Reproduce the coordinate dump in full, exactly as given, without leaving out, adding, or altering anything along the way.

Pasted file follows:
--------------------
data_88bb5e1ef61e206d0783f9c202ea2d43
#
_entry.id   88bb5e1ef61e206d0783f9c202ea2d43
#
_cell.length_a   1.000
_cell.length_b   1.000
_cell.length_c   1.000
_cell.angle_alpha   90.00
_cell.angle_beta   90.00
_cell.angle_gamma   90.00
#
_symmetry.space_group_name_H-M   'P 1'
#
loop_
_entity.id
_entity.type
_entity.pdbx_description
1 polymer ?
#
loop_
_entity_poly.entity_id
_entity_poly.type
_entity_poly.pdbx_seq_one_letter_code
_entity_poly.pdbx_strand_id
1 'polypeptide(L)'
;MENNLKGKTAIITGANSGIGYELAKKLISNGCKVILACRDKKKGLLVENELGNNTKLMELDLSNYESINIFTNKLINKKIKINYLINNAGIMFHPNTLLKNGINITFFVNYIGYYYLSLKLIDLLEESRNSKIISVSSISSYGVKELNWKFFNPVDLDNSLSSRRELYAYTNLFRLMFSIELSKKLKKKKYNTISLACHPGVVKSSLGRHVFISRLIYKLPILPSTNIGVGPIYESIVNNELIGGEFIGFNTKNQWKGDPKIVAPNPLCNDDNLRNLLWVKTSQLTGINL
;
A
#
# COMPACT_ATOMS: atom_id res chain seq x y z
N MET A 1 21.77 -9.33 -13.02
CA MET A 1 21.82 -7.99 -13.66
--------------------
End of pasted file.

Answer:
data_88bb5e1ef61e206d0783f9c202ea2d43
#
_entry.id   88bb5e1ef61e206d0783f9c202ea2d43
#
_cell.length_a   1.000
_cell.length_b   1.000
_cell.length_c   1.000
_cell.angle_alpha   90.00
_cell.angle_beta   90.00
_cell.angle_gamma   90.00
#
_symmetry.space_group_name_H-M   'P 1'
#
loop_
_entity.id
_entity.type
_entity.pdbx_description
1 polymer ?
#
loop_
_entity_poly.entity_id
_entity_poly.type
_entity_poly.pdbx_seq_one_letter_code
_entity_poly.pdbx_strand_id
1 'polypeptide(L)'
;MENNLKGKTAIITGANSGIGYELAKKLISNGCKVILACRDKKKGLLVENELGNNTKLMELDLSNYESINIFTNKLINKKIKINYLINNAGIMFHPNTLLKNGINITFFVNYIGYYYLSLKLIDLLEESRNSKIISVSSISSYGVKELNWKFFNPVDLDNSLSSRRELYAYTNLFRLMFSIELSKKLKKKKYNTISLACHPGVVKSSLGRHVFISRLIYKLPILPSTNIGVGPIYESIVNNELIGGEFIGFNTKNQWKGDPKIVAPNPLCNDDNLRNLLWVKTSQLTGINL
;
A
#
# COMPACT_ATOMS: atom_id res chain seq x y z
N MET A 1 21.77 -9.33 -13.02
CA MET A 1 21.82 -7.99 -13.66